AI company Anthropic slashed its AWS bill by 40% using an open source tool that AWS itself gifted to the community called Karpenter.
That’s according to the company’s lead engineer Nova DasSarma.
Speaking at AWS’s annual reInvent conference they explained that Anthropic works primarily on Elastic Kubernetes Service (Amazon EKS) – “from training to data to inference, all of these run on top of Kubernetes.”
Anthropic uses a range of AWS instances for its AI models. And adopting Karpenter has helped it nearly halve its AWS bill they said.
“Year-over-year we had a 40% cost reduction over using on-demand instances by being able to utilize flexible instance types in Karpenter,as well as spot instances more generally; no Cluster Autoscaler tweak required,” DasSarma said. “A Cluster Autoscaler can often get stuck in various ways and Karpenter just doesn't do that. It stays snappy.”
AWS open-sourced Karpenter in 2021 under a permissive Apache 2.0 licence, despite what must be some subsequent hurt to its margins. In short, it's like Cluster Autoscaler, but better: It lets users optimise where their Kubernetes clusters run for improved latency and cost performance. It does this by: Watching for pods (the smallest deployable units of K8s compute) that the Kubernetes scheduler has marked as unschedulable; Evaluating scheduling constraints requested by the pods; Provisioning nodes that meet the requirements of the pods; Removing them when no longer needed.
Grafana: Cluster Autoscaler got us "stuck in some loops"
Among the other companies that have spoken highly of it is Grafana.
The monitoring software firm’s Paula Julve and Logan Ballard blogged on November 9, 2023 that “When we first landed on AWS in 2022 and began using Amazon Elastic Kubernetes Service (Amazon EKS), we went with Cluster Autoscaler (CA) as our autoscaling tool of choice. It’s open; it’s simple; it’s been battle tested by countless other people before us.”
“However… we quickly began running into a number of obstacles that limited the efficiency and flexibility of our EKS clusters” not least CA’s inherent limitations, i.e. it lets users “define a diverse range of instance types for your node groups (pools of compute). However, if you list multiple types for your group, CA will only run calculations for one of them in order to determine how many nodes it needs to scale up.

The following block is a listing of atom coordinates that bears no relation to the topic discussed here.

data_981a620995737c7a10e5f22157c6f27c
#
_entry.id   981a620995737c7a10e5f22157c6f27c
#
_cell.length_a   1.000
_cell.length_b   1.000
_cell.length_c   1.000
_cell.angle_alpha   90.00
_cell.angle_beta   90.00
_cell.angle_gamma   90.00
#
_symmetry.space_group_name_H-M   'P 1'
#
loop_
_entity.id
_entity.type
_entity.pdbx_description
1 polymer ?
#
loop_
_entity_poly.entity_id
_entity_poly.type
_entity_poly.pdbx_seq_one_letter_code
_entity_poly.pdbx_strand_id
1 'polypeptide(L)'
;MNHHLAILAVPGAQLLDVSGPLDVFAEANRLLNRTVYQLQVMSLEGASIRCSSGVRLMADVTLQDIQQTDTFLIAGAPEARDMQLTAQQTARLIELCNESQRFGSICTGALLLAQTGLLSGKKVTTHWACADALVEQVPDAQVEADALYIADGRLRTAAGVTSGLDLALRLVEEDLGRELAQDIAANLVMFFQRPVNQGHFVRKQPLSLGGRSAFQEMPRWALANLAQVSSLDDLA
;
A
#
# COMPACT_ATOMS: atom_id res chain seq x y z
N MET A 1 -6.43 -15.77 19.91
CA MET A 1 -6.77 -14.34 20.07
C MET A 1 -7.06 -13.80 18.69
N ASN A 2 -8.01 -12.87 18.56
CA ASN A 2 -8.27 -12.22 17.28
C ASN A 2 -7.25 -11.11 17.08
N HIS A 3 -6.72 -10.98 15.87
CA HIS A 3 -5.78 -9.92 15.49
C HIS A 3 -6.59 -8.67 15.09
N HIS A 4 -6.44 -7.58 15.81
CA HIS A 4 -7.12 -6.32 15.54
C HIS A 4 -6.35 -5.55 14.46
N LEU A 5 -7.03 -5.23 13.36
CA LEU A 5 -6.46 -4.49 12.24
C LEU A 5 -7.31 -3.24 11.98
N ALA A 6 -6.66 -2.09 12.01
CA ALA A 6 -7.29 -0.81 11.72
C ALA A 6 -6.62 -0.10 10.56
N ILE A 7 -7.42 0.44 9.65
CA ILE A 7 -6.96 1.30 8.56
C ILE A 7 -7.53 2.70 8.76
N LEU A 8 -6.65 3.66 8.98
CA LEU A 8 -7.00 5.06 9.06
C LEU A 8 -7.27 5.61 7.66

“It will then request that many instances to AWS, but you have no control over which instance types you’re actually getting. You may end up with capacity that does not match your actual needs, leading to more readjusting” the two wrote – among the worst pain points being that if you request cheaper AWS spot instances “it didn’t check for availability.
“If Spot Instances weren’t available, we had no way to tell CA to fall back to On-Demand Instances, and we ended up stuck in a few loops…”
Anthropic and AWS: Lots of instances...
Explaining Anthropic’s AWS and Kubernetes use, DasSarma said: “We use Karpenter to provision spot EC2 instances for both Dask and Spark workloads. All of those are on EKS, [we take] data from those raw data buckets, tokenize that, bring it back into tokenization buckets in S3 and then back from there to accelerated EC2 instances like P4ds, the new P5s and Trainium instances as well. “Those are all inside of EKS...
"We then utilize S3 to store our model checkpoints. We actually don't use PVs [persistent volumes] for those because we find that we can get enough performance directly out of S3, which is pretty exciting,” DasSarma said.
For data processing, as suggested, Anthropic uses multiple instance classes: “Historically, we would use Cluster Autoscaler and we would put together, an R5 instance group or something like that for our specific Spark jobs – and we found that oftentimes, we would run out of capacity in a particular way, or we would want to scale something with a different ratio of CPU to memory. Karpenter means that we can express those constraints in the way that we think about them and not have to think about the individual instance types,” Anthropic’s DasSarma said.
“We're also able to use spot, on-demand and reserved instances together here and that helps optimize cost… year-over-year we had a 40% cost reduction overusing on-demand instances by being able to utilize flexible instance types in Karpenter,as well as spot instances more generally; no Cluster Autoscaler tweak required. A cluster-autoscaler can often get stuck in various ways and Karpenter just doesn't do that. It stays snappy.”